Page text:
My grandpa grew up in Eureka, UT.
Ever since I was little I've been enthralled by the countless stories of Eureka as told by my grandpa. First and foremost, it was a mining town. My mental picture of that town in the 1930s is eerily similar to the town where Adam Pontipee meets Milly in 7 brides for 7 brothers....small, rough, and filled with men. This is probably not accurate, but that's what I've had ingrained in my mind. Thanks a lot, unnatural love for musical theater.
My great grandma was the cook for the mining camp. Talk about a tough job. Cooking up food for all the miners who probably weren't the most genteel of diners. I don't remember ever meeting my great grandma, but the one thing I know about her is this: She could take hot pans out of the oven without any mitts! And not get burned!
A genetic trait I wish I had.
Last night as I watched the opening episode of my beloved Top Chef I gently cradled my burned hands in my lap. As I excitedly noticed that not one but TWO of the contestants are from my hood I cried out in joy and pain. As I thought that since I'd probably eaten something that a contestant on my favorite show had made that pretty much means that I am PERSONALLY experiencing TOP CHEF I glanced down and saw the all too familiar shiny marks that indicate seared flesh.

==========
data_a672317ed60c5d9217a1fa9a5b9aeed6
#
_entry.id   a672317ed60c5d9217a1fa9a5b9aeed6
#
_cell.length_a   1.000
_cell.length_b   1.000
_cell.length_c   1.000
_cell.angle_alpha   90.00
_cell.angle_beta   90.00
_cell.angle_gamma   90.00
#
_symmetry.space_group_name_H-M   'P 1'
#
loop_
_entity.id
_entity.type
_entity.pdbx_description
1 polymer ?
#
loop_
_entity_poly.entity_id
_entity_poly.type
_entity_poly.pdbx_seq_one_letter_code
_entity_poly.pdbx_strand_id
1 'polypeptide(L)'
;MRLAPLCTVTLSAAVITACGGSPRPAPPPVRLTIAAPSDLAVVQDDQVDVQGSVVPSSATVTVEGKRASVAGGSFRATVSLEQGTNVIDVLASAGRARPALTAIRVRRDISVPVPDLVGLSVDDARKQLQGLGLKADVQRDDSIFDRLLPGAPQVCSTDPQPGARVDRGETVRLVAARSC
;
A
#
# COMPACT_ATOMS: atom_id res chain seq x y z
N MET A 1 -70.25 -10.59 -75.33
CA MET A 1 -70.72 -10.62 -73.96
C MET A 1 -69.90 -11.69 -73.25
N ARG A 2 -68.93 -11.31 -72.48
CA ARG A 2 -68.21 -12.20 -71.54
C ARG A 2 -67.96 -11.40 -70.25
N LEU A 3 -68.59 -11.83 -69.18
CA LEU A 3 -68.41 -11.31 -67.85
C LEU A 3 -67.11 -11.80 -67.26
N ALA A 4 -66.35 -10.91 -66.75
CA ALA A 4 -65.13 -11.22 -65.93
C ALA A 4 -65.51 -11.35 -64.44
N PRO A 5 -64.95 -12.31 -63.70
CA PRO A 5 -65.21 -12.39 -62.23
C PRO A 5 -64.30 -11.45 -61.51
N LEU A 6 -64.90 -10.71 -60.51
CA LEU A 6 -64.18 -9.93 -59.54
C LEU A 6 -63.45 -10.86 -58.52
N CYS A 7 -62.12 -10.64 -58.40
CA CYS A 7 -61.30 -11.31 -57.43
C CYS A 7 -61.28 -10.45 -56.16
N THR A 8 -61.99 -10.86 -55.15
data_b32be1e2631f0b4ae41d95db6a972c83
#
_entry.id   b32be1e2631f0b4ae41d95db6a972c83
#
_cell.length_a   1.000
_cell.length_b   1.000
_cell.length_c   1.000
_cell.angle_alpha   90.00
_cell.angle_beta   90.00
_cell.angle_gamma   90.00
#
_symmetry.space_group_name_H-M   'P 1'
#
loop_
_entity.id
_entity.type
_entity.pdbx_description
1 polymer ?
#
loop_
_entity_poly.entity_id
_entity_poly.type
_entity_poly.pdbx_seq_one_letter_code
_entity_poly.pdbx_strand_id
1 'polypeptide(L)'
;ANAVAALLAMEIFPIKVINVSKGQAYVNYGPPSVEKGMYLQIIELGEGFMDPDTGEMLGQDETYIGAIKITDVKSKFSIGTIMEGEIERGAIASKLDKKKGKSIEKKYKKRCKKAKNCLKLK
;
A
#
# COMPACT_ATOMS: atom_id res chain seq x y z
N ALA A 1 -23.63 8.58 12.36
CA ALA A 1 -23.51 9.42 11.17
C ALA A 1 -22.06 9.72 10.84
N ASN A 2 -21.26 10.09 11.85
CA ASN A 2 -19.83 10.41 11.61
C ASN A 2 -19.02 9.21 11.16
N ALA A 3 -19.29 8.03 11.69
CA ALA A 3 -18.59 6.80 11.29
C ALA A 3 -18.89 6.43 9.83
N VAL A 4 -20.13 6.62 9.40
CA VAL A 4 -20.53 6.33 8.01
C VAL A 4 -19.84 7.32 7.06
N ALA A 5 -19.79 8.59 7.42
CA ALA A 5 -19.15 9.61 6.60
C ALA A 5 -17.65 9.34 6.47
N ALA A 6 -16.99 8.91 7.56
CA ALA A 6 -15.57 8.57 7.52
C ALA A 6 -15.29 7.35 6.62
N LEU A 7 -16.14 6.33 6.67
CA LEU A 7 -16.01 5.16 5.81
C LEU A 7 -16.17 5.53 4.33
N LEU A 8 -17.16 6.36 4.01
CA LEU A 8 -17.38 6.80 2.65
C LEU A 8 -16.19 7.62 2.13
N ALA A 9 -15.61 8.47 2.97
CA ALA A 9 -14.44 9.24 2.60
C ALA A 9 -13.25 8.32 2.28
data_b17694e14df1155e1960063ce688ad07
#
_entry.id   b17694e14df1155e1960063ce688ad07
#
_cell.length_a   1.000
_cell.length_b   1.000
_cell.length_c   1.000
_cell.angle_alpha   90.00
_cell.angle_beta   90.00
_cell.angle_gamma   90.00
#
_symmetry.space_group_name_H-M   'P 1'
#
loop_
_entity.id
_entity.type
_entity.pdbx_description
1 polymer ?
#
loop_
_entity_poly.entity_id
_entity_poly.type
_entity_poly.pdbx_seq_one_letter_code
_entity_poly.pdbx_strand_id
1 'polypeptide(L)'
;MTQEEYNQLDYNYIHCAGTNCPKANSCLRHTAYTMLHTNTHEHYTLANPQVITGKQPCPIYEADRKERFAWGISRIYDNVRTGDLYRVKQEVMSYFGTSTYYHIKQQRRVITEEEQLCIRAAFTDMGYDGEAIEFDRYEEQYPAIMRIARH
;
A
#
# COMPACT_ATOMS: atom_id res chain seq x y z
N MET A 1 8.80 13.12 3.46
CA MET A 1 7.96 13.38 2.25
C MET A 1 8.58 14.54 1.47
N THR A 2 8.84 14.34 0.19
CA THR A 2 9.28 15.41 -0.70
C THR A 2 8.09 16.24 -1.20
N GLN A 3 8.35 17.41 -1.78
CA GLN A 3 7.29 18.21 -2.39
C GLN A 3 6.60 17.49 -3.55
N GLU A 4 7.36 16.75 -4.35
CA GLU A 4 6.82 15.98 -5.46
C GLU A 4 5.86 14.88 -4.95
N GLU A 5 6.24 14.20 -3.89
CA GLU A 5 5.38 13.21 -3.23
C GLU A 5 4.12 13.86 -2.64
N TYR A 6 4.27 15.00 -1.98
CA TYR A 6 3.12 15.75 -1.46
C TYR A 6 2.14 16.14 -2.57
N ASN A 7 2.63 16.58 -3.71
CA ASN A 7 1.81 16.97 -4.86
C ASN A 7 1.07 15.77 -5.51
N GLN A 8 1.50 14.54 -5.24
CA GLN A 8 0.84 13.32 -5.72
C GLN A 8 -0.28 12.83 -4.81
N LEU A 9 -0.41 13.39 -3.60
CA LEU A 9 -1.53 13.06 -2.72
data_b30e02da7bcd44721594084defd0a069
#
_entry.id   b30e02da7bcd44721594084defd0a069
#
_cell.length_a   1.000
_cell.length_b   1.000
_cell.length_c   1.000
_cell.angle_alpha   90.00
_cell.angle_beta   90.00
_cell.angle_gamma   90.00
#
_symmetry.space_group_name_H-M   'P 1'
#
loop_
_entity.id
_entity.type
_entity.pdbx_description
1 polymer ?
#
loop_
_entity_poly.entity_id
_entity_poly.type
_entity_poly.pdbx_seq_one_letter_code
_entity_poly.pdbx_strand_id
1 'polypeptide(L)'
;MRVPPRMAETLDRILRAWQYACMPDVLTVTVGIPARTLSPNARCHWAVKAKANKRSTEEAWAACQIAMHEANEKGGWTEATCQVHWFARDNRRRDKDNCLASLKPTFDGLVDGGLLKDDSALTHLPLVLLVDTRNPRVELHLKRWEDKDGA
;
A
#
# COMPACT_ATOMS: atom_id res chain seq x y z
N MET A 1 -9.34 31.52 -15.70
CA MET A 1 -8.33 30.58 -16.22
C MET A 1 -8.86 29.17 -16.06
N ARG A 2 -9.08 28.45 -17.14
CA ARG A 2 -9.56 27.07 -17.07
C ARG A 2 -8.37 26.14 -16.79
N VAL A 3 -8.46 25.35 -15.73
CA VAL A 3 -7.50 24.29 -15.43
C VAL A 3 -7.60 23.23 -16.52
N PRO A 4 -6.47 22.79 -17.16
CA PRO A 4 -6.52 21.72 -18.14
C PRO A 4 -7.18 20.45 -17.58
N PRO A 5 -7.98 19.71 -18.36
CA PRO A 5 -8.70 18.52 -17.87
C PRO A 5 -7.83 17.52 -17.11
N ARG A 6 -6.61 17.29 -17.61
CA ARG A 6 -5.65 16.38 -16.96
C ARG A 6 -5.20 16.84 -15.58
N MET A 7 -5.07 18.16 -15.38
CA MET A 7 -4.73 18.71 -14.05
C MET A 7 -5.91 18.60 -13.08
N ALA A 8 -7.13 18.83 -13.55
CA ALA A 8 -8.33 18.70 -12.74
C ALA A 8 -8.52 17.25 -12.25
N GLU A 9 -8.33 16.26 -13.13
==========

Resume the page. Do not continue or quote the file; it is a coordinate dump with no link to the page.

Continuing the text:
And then I realized that I really shouldn't have grabbed the red hot handles of my big shiny stock pot earlier that night. It seems that every time I put a pan that is traditionally used on a stove top into the oven to broil or braise I almost always end up trying to pull it out with my tender, fleshy bare hand. I never learn that a handle that's been in a 300 degree oven for an hour will probably be approximately to temperature of the sun. And it will surely not bless, but burn my beautiful hide.
And that is not what a top chef would do. Or my great grandma.